-          Urinate before and after sexual intercourse to flush the bladder of bacteria.

-          Try changing sexual positions with your partner to cause less friction on the urethra.

-          The use of diaphragms or spermicidal gels for pregnancy prevention can increase your risk of developing a urinary tract infection. If you experience frequent UTI symptoms, try looking into other forms of birth control.

-          Don’t use douches or other feminine sprays in your pubic region.

-          Take showers instead of baths.

-          If you’re prone to urinary tract infections, talk to your doctor. He or she may do special tests to determine if daily medication may be beneficial.

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Bladder Infection

What is it?

Also known as inflammation of the bladder, cystitis, or urinary tract infection (UTI), 20% of women will have a bladder infection once in their lifetimes. This disorder is rarely found in men, but the probability increases for older men due in part to an increased prostate size.

Although they aren’t serious if treated promptly, urinary tract infections can be recurrent in some patients. If not treated promptly, a kidney infection may result, which could lead to permanent kidney damage.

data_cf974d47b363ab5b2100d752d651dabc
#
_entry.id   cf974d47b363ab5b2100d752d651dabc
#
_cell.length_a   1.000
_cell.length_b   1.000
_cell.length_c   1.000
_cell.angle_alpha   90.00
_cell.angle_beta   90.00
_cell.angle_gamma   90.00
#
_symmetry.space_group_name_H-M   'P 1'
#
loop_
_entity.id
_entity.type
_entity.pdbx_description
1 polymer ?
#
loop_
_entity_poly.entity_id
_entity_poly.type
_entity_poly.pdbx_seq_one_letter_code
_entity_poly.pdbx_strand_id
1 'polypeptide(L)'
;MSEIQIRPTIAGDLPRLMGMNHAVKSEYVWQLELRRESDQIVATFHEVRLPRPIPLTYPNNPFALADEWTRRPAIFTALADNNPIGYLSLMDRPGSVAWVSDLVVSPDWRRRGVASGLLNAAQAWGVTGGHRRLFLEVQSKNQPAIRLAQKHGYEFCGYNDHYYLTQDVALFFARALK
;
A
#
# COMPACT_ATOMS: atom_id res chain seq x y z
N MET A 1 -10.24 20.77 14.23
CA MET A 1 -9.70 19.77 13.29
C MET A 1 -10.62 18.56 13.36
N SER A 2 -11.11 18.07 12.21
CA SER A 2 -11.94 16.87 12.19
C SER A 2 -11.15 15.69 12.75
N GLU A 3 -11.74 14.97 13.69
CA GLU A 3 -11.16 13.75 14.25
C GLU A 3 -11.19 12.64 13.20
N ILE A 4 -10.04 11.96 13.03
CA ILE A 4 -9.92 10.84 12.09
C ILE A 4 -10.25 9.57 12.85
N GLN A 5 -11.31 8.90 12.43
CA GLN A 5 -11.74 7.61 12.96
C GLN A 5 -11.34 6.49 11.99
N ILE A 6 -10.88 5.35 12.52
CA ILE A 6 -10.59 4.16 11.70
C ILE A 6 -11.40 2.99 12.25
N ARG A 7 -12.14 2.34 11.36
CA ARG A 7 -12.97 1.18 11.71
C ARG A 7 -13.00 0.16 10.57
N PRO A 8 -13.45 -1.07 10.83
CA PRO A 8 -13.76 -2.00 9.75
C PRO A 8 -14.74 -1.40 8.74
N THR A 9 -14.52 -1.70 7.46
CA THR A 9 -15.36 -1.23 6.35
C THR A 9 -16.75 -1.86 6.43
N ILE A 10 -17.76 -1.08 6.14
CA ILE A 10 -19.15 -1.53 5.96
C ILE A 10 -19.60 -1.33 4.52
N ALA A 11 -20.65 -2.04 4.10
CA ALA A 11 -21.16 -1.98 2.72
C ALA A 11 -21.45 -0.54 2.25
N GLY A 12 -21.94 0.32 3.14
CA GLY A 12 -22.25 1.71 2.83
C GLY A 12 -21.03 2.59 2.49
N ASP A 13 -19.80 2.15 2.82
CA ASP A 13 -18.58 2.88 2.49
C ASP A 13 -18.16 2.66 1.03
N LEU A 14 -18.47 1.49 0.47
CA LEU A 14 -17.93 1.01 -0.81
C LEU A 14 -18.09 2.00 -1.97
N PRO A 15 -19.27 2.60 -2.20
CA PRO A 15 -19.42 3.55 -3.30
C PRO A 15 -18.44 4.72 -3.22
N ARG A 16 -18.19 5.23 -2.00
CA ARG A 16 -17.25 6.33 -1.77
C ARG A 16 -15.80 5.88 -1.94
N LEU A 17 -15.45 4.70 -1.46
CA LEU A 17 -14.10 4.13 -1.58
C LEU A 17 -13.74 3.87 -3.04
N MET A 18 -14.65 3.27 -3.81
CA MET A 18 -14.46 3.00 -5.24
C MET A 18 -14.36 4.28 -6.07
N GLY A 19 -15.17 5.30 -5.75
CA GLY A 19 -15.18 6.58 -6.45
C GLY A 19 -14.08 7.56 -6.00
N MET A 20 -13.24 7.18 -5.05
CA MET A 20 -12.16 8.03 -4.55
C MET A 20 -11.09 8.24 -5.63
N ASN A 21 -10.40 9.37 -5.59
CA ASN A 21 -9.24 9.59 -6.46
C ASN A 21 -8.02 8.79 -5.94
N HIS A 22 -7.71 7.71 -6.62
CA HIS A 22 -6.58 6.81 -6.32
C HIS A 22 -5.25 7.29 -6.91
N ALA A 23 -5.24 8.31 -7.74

What are the symptoms?

-A strong urge to urinate

-Burning or sharp pain when urinating

-Blood-tinged urine

- Soreness in the lower back, sides, or abdomen.

How is it treated?

If you think you have a urinary tract infection, see your doctor for a diagnosis. He or she may prescribe you antibiotics. It is important to take the medication as prescribed and continue the full course of treatment to prevent the infection from recurring. Your doctor may order a urinary test one week after the treatment is complete to be certain the infection is cured.